Then this video talks about why your vote doesn't matter.
Don Boudreaux, GMU economist, explains the reasons why he doesn't vote here, which touches on the some of the same points mentioned in the video above. Here's a brief excerpt:
Spoken like a true economist, right? There are some other considerations in the voting equation, namely, the sphere of influence that a person wields over the people in his/her circle. Another economist, Russ Roberts, explains his non-voting position in a more palatable way than Boudreaux does. His point was mostly about educating others, and how touching other people personally will do more to swing an election than what a simple vote does.
First—and least interestingly—my vote will never determine the outcome of a political election. The chances that my voting for candidate Smith rather than voting for candidate Jones (or rather than not voting at all) will assure that Smith wins the election are practically zero. Put differently, from my perspective, the outcome of any election will be what it will be no matter what I do or don’t do at a polling place on election day. Because my time is valuable, I never vote; I instead spend my time on activities whose outcomes I am more likely to affect.
Some people insist that non-voting is “selfish.” Perhaps. But note that I’m not the only person to benefit from my refusal to spend my time pointlessly. By not voting, I have more time to prepare for the classes I teach, or more time to write articles that (I hope) at least some people enjoy reading, or more time to spend helping my son with his homework or just enjoying time with my family. Because my refusal to vote changes nothing, the cost to others of my not voting is zero. But the cost of my voting to others (my students, my colleagues, my adoring reading public, my family) is real. So by not voting, I make at least some people better off while making no one worse off.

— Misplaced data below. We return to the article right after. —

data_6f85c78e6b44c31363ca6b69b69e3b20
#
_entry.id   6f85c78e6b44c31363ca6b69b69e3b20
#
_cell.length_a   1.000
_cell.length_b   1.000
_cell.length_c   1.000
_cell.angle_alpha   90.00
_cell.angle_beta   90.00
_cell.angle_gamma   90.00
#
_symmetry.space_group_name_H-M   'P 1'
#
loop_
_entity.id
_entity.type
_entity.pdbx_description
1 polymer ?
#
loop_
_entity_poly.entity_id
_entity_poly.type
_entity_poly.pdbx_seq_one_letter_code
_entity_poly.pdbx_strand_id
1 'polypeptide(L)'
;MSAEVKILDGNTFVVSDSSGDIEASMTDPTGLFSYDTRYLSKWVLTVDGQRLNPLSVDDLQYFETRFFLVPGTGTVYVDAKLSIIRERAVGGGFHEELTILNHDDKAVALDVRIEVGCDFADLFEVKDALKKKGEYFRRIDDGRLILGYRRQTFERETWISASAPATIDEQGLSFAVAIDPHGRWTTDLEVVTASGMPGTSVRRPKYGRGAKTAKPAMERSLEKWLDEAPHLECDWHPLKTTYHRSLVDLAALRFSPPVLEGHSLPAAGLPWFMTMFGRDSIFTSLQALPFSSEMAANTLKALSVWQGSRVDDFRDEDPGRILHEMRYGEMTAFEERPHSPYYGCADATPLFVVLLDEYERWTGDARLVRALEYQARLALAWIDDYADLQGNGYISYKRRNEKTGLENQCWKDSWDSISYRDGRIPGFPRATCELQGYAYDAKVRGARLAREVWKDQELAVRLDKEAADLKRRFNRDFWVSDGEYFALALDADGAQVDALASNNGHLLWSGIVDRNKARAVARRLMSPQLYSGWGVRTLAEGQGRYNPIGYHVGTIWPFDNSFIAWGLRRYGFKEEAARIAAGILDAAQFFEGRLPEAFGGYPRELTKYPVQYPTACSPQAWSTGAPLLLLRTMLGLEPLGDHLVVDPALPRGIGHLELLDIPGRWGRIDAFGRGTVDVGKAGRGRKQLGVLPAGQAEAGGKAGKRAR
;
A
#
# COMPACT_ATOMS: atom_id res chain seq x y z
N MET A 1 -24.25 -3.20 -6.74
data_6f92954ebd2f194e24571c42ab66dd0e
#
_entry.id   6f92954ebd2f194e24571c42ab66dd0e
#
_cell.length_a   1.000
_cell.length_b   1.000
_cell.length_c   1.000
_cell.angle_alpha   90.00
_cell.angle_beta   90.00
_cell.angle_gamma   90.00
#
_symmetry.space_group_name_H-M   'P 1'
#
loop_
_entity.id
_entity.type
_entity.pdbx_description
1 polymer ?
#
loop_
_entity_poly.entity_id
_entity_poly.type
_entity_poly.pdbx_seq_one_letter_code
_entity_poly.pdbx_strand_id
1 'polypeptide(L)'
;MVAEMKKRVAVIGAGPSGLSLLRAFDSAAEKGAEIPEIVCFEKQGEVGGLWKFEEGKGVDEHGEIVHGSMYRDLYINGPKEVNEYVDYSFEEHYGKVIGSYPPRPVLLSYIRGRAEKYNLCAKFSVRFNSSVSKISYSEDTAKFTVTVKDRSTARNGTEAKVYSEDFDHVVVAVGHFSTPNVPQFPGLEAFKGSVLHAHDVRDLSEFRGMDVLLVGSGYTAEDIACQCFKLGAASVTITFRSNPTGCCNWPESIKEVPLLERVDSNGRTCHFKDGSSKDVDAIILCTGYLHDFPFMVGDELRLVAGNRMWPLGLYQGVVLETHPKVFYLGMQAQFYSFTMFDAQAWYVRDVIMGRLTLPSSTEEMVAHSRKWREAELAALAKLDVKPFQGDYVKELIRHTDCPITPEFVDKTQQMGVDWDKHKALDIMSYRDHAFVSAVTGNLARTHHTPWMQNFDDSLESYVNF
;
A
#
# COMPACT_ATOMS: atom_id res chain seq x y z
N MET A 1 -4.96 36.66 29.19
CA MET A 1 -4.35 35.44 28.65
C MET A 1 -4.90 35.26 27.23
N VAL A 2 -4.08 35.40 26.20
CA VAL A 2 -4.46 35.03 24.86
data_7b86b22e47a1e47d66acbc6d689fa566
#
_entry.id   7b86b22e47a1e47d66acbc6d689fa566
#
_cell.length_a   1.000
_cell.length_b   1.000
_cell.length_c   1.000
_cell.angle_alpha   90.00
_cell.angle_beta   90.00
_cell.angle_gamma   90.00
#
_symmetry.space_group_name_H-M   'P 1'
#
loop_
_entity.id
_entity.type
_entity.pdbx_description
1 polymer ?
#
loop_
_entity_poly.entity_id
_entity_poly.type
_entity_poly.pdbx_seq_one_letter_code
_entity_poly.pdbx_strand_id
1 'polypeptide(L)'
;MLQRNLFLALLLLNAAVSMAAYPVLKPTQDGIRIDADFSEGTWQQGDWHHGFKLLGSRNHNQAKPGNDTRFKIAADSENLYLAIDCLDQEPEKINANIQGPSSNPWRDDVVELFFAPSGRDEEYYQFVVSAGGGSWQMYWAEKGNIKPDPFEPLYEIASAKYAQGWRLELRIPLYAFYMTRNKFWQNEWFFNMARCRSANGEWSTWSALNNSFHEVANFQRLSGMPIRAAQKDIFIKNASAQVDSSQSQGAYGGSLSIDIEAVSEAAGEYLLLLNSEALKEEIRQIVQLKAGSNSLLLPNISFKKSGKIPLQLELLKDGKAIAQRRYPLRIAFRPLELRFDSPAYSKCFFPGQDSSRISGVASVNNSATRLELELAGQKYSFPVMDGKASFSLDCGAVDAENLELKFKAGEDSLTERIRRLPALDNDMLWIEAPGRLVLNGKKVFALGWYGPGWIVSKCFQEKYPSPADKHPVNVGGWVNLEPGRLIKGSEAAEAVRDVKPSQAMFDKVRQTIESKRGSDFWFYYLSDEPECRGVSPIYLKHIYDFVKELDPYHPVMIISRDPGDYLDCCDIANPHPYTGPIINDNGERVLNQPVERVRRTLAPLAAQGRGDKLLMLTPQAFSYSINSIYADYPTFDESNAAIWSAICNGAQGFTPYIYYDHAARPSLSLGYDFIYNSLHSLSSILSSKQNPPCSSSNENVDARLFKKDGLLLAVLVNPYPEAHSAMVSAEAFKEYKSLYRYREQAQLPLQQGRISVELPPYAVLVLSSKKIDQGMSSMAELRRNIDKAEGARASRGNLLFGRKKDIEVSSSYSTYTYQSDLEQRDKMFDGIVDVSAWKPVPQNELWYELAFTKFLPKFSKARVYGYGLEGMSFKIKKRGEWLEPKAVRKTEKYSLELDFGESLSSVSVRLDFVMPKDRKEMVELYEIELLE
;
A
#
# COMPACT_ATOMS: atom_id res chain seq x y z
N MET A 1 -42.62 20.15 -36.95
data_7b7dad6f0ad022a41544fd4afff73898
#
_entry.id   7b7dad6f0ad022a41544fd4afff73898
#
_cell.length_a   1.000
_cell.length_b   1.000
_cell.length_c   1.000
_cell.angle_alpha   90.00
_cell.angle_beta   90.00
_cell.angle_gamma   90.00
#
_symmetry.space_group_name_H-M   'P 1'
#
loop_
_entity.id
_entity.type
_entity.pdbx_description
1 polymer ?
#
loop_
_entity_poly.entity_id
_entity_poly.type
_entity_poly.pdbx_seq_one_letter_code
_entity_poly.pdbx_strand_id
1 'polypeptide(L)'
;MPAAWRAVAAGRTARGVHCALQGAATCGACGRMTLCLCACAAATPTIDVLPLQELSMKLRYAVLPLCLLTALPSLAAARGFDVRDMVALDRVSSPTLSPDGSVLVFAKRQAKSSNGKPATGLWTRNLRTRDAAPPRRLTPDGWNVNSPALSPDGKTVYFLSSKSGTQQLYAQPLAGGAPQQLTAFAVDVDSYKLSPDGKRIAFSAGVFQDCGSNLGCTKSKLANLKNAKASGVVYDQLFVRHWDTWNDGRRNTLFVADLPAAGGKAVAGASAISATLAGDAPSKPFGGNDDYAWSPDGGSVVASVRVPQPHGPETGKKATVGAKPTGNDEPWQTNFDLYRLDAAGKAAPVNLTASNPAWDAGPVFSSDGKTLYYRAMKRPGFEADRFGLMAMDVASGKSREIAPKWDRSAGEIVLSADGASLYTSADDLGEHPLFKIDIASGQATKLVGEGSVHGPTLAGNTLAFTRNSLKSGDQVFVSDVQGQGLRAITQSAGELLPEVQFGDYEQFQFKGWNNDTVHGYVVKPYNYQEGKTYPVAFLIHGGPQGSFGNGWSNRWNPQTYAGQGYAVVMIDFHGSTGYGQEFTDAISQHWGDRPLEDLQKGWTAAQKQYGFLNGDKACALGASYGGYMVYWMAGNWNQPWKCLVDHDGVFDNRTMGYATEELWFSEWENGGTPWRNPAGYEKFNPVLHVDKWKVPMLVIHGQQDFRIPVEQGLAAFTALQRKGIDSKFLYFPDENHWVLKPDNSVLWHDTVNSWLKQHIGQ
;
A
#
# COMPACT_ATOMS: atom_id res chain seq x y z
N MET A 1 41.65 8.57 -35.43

In any case, I haven't voted in awhile, mostly because I'm not registered in Utah, and the absentee ballot where I am registered to vote has been problematic to get the last few times. I've mostly just resigned myself to the fact that I have never actually lived in a swing state, so my vote matters very little. There are other issues of smaller scales that maybe I could help tip the scales more, but in the end, I think I largely align with these thinkers. At this point, voting is mostly just a symbolic gesture, but it still feels good to do it.
(The biggest reason why I don't register to vote in Utah is that I would have to give up my CA driver's license, and I keep holding on to the thought that some day I'll buy a Disneyland pass, in which case, I'm going to want that California resident discount. The price I pay...)